There’s no question that regulatory compliance is one of the main issues FinTech companies face when growing their company.
In fact, according to our survey conducted on LinkedIn, it’s the number one issue when it comes to scaling a FinTech globally. Half of our responses cited “dealing with regulatory complexity” as the biggest challenge, followed by “defining go-to market strategy”, “getting funding” and “finding good talent”.
FinTech companies reading this won’t be surprised: dealing with regulation can be incredibly time-consuming, dull and complicated.
Considering this, let’s look at the main regulatory challenges facing FinTech companies and some of the benefits that come with being prepared.
Main regulatory challenges for FinTechs expanding globally
We’ve collected some of the main regulatory challenges that FinTechs face when expanding globally. Here are three issues that our network mentioned:
Expanding digital investment products and services into another country
FinTech companies such as robo advisors and digital wealth managers face quite an intricate problem when it comes to growing in another country: Not only do they face licensing issues, but they also need to understand what products and services they can offer customers. This will depend on the customer’s nationality, domicile and expertise, and will require aggregating this knowledge across all countries involved.
Offering credit cards in another country
What are the requirements to offer a (free) credit card to a prospect? You’ve probably guessed: the requirements vary greatly from country to country. Understanding these rules can be a massive challenge, which can hamper even the most successful growth strategies from the likes of Revolut, N26 or Nubank, such as handing out free credit cards in exchange for an account opening.
AML requirements when onboarding a client from another country
Just like banks, FinTechs need to map and investigate suspicious activities. That means they require an effective risk management policy when it comes to onboarding clients from a different country.
But different countries will have different AML requirements. A good example is the UK and the EU after Brexit. Before, UK companies had to follow EU regulations for AML and KYC. With Brexit, they are now required to follow local rules.
This has led to the discontinuation of passporting across the EU, new implications for transferring and protecting data and mandatory compliance to new regulations. Now, if a company based in the UK wants to onboard an EU customer, the company now must acquire a license in an EU country, or understand the local rules of every country individually.
Benefits of having regulatory answers ready
Regarding regulation, FinTechs have a harder job than many other startup industries: they enter a highly regulated market that puts a serious strain on their plans for growth. The good news is that there are many benefits that come with being prepared.
For FinTech companies that want to scale globally, understanding the lay of the land in each country and region is more than just a competitive edge. It decreases the number of mistakes, enables the right partnerships and allows an expansion that is a lot more calculated and set up for success.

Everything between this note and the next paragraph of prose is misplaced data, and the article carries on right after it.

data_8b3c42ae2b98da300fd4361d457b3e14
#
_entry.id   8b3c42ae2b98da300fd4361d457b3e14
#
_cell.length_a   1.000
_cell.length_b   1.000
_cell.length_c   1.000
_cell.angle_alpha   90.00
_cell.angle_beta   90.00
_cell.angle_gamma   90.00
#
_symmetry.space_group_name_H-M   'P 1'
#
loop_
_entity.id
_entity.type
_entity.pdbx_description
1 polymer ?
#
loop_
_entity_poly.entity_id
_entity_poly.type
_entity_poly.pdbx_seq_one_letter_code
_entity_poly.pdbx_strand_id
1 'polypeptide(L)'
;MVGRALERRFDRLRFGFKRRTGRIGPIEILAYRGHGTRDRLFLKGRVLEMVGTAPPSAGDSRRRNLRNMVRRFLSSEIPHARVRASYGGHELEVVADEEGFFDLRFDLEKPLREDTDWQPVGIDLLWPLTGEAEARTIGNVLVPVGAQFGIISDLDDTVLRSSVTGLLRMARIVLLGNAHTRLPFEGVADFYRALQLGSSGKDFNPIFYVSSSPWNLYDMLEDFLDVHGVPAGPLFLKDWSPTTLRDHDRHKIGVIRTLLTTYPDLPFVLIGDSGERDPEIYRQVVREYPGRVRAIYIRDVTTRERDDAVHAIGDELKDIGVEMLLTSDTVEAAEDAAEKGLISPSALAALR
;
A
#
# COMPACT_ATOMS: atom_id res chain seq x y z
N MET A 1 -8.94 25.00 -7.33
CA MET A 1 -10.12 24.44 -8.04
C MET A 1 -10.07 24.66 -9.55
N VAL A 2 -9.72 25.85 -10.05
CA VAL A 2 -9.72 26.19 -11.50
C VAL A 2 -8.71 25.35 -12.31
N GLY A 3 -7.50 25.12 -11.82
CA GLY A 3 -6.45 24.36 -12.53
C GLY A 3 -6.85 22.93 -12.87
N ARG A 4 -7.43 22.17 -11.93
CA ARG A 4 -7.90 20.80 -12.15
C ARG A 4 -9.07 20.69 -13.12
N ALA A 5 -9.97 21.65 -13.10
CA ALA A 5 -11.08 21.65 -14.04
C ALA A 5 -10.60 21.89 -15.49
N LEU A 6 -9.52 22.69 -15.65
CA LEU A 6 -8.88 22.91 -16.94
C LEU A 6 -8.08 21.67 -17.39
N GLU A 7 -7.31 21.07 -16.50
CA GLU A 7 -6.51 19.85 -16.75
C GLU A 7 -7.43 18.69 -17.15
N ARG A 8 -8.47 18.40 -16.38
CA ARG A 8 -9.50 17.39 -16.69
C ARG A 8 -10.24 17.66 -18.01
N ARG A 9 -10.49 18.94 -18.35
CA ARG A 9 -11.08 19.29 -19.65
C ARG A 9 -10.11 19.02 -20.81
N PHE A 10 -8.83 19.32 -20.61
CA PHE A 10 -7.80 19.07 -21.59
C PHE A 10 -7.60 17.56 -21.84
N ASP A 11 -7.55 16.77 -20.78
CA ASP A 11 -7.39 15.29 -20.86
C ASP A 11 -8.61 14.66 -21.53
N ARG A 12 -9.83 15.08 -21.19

Investors will expect FinTech companies to have considered and planned out financial regulation as part of the roadmap. That’s because regulations can affect a business model, so it’s important to be strategic and plan ahead. Depending on the products and services, it might make sense to expand to one country rather than another.
For example, when looking at South America, it might make more sense to expand to Mexico — a country that has a framework for Open Banking and has even issued a “fintech law” — rather than another country like Chile which might not have progressed as much.
Pick up speed
One of the issues with compliance is that responses take a considerable amount of time — even when they’re negative. The lengthy procedures often result in delays in product development, expansion and investment plans.
Having the regulation answers ready via an enterprise-ready solution helps bring down the time to market and costs of market entry. Instead of waiting for weeks or months, team members can get a clear “yes or no” a lot more quickly.
Preserve brand value
And finally, having the answers drastically decreases the risks of regulatory and reputational damage. As we’ve already seen with some FinTechs around the world, getting a fine or receiving a warning from the financial regulator can seriously damage the public’s perception of that company.
The financial technology world is still a new one, which means that the barrier to earning trust is higher. Being regulation-ready allows FinTech companies to remain compliant and therefore earn the trust of their customers early on.
Expanding to another country has plenty of challenges, and dealing with regulation will remain top of the list for a long time. FinTech companies that are not prepared will spend endless time, resources and energy on remaining compliant — resources that could be spent on growing the company.
But with the right tools and solutions, FinTech companies can use regulation as an enabler for global expansion, and therefore a catalyst for growth. We call this embedded compliance: the availability of immediate, reliable answers to FinTechs’ and financial institutions’ most pressing regulatory questions, embedded into their existing systems, tools and processes.